For instance, I’ve talked about some of these morphosyntactic things that people are doing, where they’re using more features of AAL when they talk about certain topics. Um, that actually does have a teeny bit of a class element to it, which is that I, you see it happen with the middle-class residents of this neighborhood, sort of as this way of doing this really subtly, because they otherwise could be seen as gentrifiers, because they were often people in their twenties and thirties these working professionals who otherwise fit the bill. Right. But people who, you know, might not want a Whole Foods in their neighborhoods. But also, they cross the river to go shop at the other Whole Foods. Like they like Whole Foods. And so, like they’re, they’re that kind of population. And so, this really subtle use of AAL lets them do both of those identities at once and kind of say, “okay, like, yeah, I’m a lawyer and yeah, I do yoga and uh, you know, all of these other things that we associate with the kinds of people who gentrify, but I’m not a gentrifier.”
Megan Figueroa: And so, I want to go back to the “enunciate your endings.” So, you say someone like Michelle Obama is enunciating her endings. And probably because of this messaging that you’re going to have to talk a certain way to succeed or, you know, get where you need to get.
Is there an opposite effect where you may be quote unquote sounding white, but then that is kind of seen as a negative in the African-American community.
Jessi Grieser: I think it really depends from community to community. Um, so an example from the book one of my interviewees, Tana who is it’s actually really interesting, she’s now, when I met her, she was just finishing a bachelor’s degree as a non-traditional aged students. Um, and now she has a doctorate of education and so she really belongs to this middle to upper-class set population. And she said that for her, and this plays into what the two sides of the rivers are as well, for her, she would cross into the other parts of Northwest, across, across the river to go to her middle school. And her middle school was very racially diverse. And so, and she’d gotten these messages from her parents. Her mother was a teacher. Her father was an engineer. She had gotten these messages from her parents about how she was supposed to sound. Um, “we were told, ‘don’t say “ain’t”‘ we weren’t allowed to use nicknames. We weren’t allowed to use nicknames.” So, she wasn’t allowed to use nicknames and slang and all of these things. She had these very specific injunctions that, that went along with the way that she was supposed to sound.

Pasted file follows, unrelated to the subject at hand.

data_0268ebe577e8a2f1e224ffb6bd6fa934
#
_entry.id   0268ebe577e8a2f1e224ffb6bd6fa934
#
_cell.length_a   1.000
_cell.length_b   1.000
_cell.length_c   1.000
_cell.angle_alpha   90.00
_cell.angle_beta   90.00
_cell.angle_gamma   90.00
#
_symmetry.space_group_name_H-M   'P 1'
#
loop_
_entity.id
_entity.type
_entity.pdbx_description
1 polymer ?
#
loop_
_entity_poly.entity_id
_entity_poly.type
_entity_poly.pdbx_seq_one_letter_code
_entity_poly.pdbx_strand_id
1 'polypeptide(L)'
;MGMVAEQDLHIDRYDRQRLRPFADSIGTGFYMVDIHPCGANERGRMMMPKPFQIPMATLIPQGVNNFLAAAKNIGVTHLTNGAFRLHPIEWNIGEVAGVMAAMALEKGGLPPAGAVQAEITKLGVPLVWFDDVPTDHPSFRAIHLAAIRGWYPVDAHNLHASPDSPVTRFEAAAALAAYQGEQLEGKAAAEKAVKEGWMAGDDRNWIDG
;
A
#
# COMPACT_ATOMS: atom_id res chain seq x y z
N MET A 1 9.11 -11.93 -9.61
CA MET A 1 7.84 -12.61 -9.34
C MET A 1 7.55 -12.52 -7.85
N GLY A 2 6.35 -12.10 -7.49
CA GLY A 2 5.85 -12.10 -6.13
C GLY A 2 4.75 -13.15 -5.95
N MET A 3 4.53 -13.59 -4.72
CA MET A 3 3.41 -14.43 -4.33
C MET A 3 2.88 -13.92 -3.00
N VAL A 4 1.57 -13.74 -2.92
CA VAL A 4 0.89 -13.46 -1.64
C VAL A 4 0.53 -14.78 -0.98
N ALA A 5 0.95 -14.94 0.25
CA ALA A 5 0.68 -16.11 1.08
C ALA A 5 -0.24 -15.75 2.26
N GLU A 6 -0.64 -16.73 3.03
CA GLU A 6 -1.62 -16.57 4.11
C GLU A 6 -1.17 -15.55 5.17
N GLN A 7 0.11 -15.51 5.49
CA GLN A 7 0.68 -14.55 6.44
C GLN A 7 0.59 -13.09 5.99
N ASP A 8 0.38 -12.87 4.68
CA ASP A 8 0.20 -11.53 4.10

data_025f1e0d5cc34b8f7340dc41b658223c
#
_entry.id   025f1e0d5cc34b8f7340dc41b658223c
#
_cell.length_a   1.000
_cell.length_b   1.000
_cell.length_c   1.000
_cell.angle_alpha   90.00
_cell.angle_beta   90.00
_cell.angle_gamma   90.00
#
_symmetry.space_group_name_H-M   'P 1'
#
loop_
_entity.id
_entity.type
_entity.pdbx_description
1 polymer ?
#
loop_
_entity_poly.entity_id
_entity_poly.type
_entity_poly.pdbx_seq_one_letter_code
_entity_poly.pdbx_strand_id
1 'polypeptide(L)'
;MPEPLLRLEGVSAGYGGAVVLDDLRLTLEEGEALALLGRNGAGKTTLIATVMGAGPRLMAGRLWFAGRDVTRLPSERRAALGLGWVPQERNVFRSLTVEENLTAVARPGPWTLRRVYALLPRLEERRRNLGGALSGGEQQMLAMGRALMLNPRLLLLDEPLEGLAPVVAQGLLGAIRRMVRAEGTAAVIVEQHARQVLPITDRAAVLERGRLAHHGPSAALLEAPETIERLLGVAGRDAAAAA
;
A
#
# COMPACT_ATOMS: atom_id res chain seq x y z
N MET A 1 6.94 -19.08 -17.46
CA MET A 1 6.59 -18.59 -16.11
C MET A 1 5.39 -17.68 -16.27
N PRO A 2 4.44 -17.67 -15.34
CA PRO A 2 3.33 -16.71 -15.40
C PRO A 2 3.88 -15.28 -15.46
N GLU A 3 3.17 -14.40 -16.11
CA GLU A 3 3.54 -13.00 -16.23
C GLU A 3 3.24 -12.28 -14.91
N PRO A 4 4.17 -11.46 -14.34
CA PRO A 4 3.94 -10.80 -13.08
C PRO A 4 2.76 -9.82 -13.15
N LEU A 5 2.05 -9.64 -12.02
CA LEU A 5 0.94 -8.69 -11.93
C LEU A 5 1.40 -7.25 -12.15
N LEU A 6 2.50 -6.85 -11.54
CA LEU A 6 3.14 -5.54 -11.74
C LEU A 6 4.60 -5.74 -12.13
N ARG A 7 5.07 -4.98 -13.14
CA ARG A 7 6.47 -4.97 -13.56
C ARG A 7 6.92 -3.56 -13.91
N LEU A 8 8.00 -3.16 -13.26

And so she talks about having to sound one way at school and another way. And another way with her friends at home. And so, so she had three, she even calls it a different Tanas that I think, think that stayed in as a section title in my in my book, it certainly was in a couple of the drafts talked about different Tanas. And so there was a Tana that was at school with these mostly white Latinx students. On the other side of the river, there was a Tana that was at home with her parents. Keyed off of that one that was at school because it was a very much an expectation of more standardized white varieties of English. And then the Tana who was outside with her friends playing jump rope.
And so, this need to, you know, in the past we’ve used the term code switching. Uh, there’s been a lot of really good pushback on this idea of code switching as being, oh, you like reinforcing this idea that there’s a right way to sound in some places and a wrong way to sound in others. Um, like by the work of April Baker Bell, for instance recently. So, I’m trying to get away from using that term too, and really think about, instead of, she had these multiple very rich repertoires. And had the linguistic capacity to draw on those repertoires variably, depending on what community she was being a part of at the time.
Megan Figueroa: You know, this reminds me of is Angie Thomas’s YA book, The Hate You Give. The main character Star has this exact thing. Except she’s not in a racially diverse high school. She’s in a white high school.
Jessi Grieser: I went to a really similar high school and I saw so much of myself in that book. It was fascinating.
Carrie Gillon: You also talked about language change. How does language change as a result of trying to show belonging?
Jessi Grieser: I mean, the really interesting thing about these sorts of questions of belonging, like one of the things I want to make sure that I talk about when it comes to like final consonant devoicing is that it ends up being a marker of Black English. And so it’s really interestingly this attempt to not use some features of Black language. And so not use this coronal stop deletion, not say your wes’ si’ [West Side] or something like that. Um, and so you get these folks who are getting this message, “oh, I need to not do that.” And so, they do this other thing, but then they do this other thing in a way that, that other thing also gets marked as part of Black language. And that’s really fascinating.